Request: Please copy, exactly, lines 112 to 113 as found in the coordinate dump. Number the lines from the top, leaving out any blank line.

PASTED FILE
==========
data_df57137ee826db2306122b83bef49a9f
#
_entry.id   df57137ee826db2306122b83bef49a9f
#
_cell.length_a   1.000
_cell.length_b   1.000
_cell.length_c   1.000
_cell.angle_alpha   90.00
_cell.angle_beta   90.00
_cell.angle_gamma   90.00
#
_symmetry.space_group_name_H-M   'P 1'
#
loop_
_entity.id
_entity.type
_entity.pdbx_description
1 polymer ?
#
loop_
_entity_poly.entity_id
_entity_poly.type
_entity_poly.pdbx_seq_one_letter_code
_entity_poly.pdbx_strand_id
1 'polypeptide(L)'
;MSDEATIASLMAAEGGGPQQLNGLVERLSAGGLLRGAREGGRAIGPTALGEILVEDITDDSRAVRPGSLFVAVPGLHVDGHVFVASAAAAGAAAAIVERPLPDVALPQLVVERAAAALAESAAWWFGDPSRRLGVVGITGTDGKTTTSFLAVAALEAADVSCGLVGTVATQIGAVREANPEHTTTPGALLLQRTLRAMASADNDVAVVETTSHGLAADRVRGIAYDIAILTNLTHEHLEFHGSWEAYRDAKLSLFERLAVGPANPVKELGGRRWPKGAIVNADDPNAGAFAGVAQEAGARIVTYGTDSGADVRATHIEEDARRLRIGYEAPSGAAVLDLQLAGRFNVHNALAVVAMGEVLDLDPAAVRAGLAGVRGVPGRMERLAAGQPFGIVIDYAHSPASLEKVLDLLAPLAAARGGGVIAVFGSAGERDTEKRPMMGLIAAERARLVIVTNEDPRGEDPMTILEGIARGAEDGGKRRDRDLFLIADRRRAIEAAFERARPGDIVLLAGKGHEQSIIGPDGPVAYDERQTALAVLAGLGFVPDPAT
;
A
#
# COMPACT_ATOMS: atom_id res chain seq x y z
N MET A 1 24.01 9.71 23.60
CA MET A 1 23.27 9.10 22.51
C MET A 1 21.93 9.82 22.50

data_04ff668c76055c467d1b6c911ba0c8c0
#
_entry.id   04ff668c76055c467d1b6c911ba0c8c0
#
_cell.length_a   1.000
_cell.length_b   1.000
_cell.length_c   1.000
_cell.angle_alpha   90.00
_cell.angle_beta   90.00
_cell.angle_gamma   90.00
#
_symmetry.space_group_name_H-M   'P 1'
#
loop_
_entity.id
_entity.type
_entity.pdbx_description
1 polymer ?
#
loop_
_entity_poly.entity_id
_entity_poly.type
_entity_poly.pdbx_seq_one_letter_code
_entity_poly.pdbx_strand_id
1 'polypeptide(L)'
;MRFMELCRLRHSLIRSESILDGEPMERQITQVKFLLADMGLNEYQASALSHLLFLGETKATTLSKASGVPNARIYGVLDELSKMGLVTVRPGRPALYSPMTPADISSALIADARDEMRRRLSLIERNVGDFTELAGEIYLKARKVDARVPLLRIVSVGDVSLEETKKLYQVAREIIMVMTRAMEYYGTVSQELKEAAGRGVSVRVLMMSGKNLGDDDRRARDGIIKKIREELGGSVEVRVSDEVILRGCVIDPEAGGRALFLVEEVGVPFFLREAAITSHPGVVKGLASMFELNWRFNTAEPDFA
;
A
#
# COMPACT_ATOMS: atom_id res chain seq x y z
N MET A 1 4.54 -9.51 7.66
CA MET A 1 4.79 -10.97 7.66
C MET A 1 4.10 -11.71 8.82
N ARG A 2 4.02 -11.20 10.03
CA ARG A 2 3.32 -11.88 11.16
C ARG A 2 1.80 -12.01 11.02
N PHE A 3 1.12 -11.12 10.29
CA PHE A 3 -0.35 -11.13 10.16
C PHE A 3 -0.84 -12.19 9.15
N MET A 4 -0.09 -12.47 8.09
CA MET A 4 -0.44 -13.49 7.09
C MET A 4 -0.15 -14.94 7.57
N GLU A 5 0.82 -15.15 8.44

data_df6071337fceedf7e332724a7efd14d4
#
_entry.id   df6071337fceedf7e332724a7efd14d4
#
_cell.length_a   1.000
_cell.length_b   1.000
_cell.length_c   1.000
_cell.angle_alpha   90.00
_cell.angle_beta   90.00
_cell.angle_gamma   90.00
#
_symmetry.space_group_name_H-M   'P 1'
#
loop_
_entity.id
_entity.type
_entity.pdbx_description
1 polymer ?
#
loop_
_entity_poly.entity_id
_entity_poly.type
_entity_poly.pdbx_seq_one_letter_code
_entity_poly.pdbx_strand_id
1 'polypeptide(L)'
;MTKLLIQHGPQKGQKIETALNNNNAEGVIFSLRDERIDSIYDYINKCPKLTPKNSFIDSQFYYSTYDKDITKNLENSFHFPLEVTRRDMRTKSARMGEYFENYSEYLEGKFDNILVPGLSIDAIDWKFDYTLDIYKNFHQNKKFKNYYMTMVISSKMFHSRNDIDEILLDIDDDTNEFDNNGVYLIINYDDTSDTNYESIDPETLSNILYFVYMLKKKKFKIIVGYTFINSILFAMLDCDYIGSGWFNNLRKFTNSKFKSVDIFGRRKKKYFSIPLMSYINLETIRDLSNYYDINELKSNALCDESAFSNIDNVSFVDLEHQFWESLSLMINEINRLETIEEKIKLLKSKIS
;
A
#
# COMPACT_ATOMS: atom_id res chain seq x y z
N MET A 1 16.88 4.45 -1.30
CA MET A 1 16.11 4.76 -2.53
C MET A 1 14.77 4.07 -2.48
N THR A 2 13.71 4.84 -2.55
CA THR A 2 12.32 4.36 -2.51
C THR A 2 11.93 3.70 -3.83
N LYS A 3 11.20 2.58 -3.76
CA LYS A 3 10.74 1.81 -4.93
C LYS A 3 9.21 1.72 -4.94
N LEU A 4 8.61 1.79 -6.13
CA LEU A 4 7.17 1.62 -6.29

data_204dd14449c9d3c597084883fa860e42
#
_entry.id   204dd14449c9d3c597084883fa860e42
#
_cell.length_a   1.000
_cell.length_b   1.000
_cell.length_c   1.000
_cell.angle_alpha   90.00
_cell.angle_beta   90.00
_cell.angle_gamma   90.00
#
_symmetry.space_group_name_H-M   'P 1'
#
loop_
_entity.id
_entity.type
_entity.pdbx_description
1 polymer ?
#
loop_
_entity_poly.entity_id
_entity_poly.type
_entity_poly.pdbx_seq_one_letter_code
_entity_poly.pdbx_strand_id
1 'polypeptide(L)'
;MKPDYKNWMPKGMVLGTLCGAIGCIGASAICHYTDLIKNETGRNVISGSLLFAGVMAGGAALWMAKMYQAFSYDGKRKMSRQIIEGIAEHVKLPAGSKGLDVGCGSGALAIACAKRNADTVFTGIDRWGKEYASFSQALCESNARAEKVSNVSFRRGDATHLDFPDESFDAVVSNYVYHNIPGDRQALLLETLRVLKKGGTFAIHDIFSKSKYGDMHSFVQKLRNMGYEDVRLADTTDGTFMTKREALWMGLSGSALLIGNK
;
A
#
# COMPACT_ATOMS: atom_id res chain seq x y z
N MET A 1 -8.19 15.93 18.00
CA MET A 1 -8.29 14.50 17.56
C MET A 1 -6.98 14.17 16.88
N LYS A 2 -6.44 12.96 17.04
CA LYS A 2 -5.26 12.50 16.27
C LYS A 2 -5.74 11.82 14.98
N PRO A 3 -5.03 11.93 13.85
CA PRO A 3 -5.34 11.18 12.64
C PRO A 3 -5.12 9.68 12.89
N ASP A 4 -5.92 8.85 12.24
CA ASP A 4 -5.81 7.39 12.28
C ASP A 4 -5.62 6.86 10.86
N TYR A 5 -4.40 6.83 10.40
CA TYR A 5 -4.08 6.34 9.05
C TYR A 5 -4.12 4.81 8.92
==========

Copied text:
C THR A 2 11.93 3.70 -3.83
N LYS A 3 11.20 2.58 -3.76